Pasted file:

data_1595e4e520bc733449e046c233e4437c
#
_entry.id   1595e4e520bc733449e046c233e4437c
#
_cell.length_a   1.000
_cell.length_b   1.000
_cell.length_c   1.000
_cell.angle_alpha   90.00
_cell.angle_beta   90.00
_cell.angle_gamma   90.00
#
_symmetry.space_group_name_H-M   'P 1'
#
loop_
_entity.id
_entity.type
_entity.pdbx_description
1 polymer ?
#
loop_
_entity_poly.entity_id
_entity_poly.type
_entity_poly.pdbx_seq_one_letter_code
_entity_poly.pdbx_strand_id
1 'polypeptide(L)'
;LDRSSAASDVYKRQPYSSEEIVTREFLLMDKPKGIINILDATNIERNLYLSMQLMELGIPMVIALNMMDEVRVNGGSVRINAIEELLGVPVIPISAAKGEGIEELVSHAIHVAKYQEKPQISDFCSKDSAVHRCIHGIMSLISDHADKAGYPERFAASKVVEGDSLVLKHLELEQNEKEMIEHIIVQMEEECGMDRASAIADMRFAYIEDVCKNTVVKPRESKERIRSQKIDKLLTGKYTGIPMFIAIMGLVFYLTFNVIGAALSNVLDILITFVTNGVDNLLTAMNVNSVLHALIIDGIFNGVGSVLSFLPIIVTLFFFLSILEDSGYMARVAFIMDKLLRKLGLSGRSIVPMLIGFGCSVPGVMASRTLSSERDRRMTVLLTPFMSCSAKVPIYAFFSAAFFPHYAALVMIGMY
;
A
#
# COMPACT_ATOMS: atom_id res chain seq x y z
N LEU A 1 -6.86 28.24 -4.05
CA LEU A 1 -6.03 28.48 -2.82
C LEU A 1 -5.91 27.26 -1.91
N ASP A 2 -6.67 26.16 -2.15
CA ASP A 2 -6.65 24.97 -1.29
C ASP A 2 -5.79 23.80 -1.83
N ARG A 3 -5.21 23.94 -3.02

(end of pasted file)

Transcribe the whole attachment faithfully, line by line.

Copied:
data_1595e4e520bc733449e046c233e4437c
#
_entry.id   1595e4e520bc733449e046c233e4437c
#
_cell.length_a   1.000
_cell.length_b   1.000
_cell.length_c   1.000
_cell.angle_alpha   90.00
_cell.angle_beta   90.00
_cell.angle_gamma   90.00
#
_symmetry.space_group_name_H-M   'P 1'
#
loop_
_entity.id
_entity.type
_entity.pdbx_description
1 polymer ?
#
loop_
_entity_poly.entity_id
_entity_poly.type
_entity_poly.pdbx_seq_one_letter_code
_entity_poly.pdbx_strand_id
1 'polypeptide(L)'
;LDRSSAASDVYKRQPYSSEEIVTREFLLMDKPKGIINILDATNIERNLYLSMQLMELGIPMVIALNMMDEVRVNGGSVRINAIEELLGVPVIPISAAKGEGIEELVSHAIHVAKYQEKPQISDFCSKDSAVHRCIHGIMSLISDHADKAGYPERFAASKVVEGDSLVLKHLELEQNEKEMIEHIIVQMEEECGMDRASAIADMRFAYIEDVCKNTVVKPRESKERIRSQKIDKLLTGKYTGIPMFIAIMGLVFYLTFNVIGAALSNVLDILITFVTNGVDNLLTAMNVNSVLHALIIDGIFNGVGSVLSFLPIIVTLFFFLSILEDSGYMARVAFIMDKLLRKLGLSGRSIVPMLIGFGCSVPGVMASRTLSSERDRRMTVLLTPFMSCSAKVPIYAFFSAAFFPHYAALVMIGMY
;
A
#
# COMPACT_ATOMS: atom_id res chain seq x y z
N LEU A 1 -6.86 28.24 -4.05
CA LEU A 1 -6.03 28.48 -2.82
C LEU A 1 -5.91 27.26 -1.91
N ASP A 2 -6.67 26.16 -2.15
CA ASP A 2 -6.65 24.97 -1.29
C ASP A 2 -5.79 23.80 -1.83
N ARG A 3 -5.21 23.94 -3.02